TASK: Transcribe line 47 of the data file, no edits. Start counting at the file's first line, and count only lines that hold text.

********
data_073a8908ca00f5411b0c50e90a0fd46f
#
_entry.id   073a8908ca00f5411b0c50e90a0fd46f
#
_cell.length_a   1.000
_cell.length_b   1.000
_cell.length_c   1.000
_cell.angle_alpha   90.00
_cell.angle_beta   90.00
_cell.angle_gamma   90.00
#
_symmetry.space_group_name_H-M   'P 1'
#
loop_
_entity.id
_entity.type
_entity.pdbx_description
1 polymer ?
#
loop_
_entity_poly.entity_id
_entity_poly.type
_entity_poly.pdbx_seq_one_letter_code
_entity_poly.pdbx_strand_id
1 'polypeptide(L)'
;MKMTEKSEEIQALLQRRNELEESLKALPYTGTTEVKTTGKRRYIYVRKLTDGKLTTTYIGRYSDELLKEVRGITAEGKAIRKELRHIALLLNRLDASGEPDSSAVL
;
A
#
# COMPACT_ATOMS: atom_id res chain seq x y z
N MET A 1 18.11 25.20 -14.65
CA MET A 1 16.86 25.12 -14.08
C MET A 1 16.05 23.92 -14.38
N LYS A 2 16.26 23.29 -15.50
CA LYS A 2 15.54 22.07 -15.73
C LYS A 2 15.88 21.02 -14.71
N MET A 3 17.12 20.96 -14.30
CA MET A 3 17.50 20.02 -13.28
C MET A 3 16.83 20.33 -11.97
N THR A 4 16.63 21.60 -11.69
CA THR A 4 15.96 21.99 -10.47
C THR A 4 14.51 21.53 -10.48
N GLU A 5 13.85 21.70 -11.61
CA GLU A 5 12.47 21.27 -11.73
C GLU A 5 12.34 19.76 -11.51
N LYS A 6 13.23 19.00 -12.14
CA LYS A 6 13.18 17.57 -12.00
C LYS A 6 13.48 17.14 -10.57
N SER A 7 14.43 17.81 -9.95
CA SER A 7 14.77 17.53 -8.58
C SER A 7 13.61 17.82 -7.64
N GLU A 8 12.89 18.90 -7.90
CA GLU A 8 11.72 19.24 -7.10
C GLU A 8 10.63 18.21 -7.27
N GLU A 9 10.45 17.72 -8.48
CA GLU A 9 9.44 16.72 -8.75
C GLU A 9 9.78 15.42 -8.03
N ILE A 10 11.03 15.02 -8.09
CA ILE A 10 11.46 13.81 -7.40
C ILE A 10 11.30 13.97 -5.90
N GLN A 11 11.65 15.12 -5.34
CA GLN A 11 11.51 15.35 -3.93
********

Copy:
CA LYS A 6 13.18 17.57 -12.00